Lydia Ko has predicted retiring at 35.
The record-breaking 17-year-old has only just begun her career as a professional golfer, but already, the world number two is being asked whether she will emulate England's Dame Laura Davies and play into her 50's.
At an overnight press conference in England, Ko, who is preparing for the start of the women's Open Championship tonight (NZT), laughed off the question, saying stepping away from the game in her 30's seems more realistic.
"When I'm 50? [Laughter]. There's my answer," Ko, the world number two, said.
"No, I don't think I would want to play until I'm 50. Maybe when I'm 30 I'll want to play until I'm 35 and I think that's probably what's going to happen.
"I'm just going to enjoy the moment and this year has gone by really fast. So I think it's going to be like that for a while. And hopefully I'm not playing until I'm 50."
Despite being only 17, Ko said she does not feel young out on tour due to others, such as Lexi Thompson, setting the age trend before her - and, the emergence of 11-year-old American Lucy Li who qualified for the US Open last month.
"No, I don't feel like I'm so young because I'm not the first one that came out here as a 17‑year‑old," Ko said.
"I mean, Lexi turned pro when she was 15 and I think she was on the tour when she was 17, 18, also. It's really good for me that I'm not the first one and that there are other players that have been like that, like Michelle [Wie] and Paula [Creamer] and Lexi.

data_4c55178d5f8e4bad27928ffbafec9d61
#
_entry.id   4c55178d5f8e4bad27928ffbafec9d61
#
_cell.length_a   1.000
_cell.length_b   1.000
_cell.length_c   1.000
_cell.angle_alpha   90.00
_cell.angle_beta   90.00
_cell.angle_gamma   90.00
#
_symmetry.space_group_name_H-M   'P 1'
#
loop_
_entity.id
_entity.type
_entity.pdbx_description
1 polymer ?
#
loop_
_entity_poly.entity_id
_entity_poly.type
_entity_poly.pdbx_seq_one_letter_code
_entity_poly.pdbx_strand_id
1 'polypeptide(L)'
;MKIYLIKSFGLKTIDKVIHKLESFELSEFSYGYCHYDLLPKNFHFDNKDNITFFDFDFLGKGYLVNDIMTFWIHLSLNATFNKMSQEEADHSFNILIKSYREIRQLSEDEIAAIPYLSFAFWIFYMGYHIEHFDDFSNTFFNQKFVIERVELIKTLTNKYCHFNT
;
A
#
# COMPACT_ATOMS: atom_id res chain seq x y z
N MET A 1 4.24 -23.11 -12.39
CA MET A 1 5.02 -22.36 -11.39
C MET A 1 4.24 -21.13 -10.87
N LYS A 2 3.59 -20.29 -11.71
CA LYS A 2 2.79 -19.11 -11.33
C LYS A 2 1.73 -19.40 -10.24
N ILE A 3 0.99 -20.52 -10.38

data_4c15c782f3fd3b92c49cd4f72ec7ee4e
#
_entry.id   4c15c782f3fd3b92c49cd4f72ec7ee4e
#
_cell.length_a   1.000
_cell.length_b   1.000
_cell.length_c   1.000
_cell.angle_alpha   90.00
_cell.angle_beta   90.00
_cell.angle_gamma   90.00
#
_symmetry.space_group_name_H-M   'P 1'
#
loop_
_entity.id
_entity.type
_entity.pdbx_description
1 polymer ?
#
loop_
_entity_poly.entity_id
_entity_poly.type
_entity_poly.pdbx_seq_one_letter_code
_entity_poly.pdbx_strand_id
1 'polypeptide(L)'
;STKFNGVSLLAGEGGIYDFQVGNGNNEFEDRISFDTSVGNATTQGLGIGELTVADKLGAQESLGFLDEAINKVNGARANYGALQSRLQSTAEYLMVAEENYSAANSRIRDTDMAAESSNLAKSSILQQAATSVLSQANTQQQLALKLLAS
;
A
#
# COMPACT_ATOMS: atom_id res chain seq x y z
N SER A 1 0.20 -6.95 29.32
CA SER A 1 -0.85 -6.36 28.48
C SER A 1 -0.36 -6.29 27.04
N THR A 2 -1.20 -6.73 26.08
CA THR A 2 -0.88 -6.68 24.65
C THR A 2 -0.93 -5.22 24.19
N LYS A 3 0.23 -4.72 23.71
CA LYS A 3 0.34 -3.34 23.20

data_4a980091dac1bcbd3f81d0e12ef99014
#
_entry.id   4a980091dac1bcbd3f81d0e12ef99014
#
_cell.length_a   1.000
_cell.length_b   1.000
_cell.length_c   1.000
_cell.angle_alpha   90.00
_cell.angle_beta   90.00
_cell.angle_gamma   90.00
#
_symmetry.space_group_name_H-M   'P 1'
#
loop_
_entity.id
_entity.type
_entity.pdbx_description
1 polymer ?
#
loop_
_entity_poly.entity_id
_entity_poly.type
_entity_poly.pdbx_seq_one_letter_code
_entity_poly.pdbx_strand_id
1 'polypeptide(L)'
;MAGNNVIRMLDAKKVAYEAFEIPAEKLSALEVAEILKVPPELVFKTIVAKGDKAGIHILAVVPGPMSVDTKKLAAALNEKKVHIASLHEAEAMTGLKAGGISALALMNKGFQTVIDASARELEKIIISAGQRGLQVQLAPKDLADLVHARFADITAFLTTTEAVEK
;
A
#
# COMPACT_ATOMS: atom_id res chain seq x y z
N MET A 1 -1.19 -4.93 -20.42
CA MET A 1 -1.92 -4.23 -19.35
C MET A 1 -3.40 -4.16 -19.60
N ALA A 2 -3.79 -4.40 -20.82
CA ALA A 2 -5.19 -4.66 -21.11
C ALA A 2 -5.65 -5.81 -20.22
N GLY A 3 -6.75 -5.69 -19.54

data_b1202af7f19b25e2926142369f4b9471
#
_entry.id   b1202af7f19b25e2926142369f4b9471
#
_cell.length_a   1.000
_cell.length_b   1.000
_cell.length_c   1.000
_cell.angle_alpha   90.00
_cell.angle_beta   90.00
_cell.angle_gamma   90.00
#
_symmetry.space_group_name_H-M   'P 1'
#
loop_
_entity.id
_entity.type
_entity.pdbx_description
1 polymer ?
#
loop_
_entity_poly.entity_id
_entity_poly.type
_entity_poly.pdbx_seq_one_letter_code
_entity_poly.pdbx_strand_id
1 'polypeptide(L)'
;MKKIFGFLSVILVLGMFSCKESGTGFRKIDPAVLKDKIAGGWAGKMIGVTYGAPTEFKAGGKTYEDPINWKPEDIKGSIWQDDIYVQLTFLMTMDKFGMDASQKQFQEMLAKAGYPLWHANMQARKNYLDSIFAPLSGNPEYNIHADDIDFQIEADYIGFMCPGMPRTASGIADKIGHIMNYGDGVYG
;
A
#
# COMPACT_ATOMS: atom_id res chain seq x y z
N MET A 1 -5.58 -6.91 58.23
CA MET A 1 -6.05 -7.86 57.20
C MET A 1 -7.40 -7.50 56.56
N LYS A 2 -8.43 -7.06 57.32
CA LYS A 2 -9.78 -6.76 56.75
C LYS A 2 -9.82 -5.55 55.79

"In that aspect, I'm very lucky to kind of be there and I'm very fortunate to be playing on the tour as a 17‑year‑old. I don't feel too young, after meeting Lucy at the US Open, she is six years younger than me and made me feel old.
"It's good to know that I'm not the youngest one out here."
In her first season as a professional, Ko has had seven top 10 finishes on the LPGA Tour and won the LPGA Classic. The 17-year-old's accumulative winnings this year, so far, stand at $828, 042 (NZD$ 947,124).
However, Ko, who now lives in Orlando, Florida, says she hasn't been spending wildly - but one of the perks of her career so far has been gifting her father a Rolex watch.
"Best thing I've bought? I don't know. I don't think it's the best thing I've bought, but after my first win in San Francisco, you get a Rolex for winning, for being a first‑time winner on the tour. I decided to get my dad that watch," she said.
"So it's kind of cool to be able to present it to my dad, a nice Rolex watch which I probably wouldn't buy. It's such a precious and very expensive watch. Just being able to look at it, it's a piece of artwork and to be able to give that to my dad, I'm very grateful for the opportunity."
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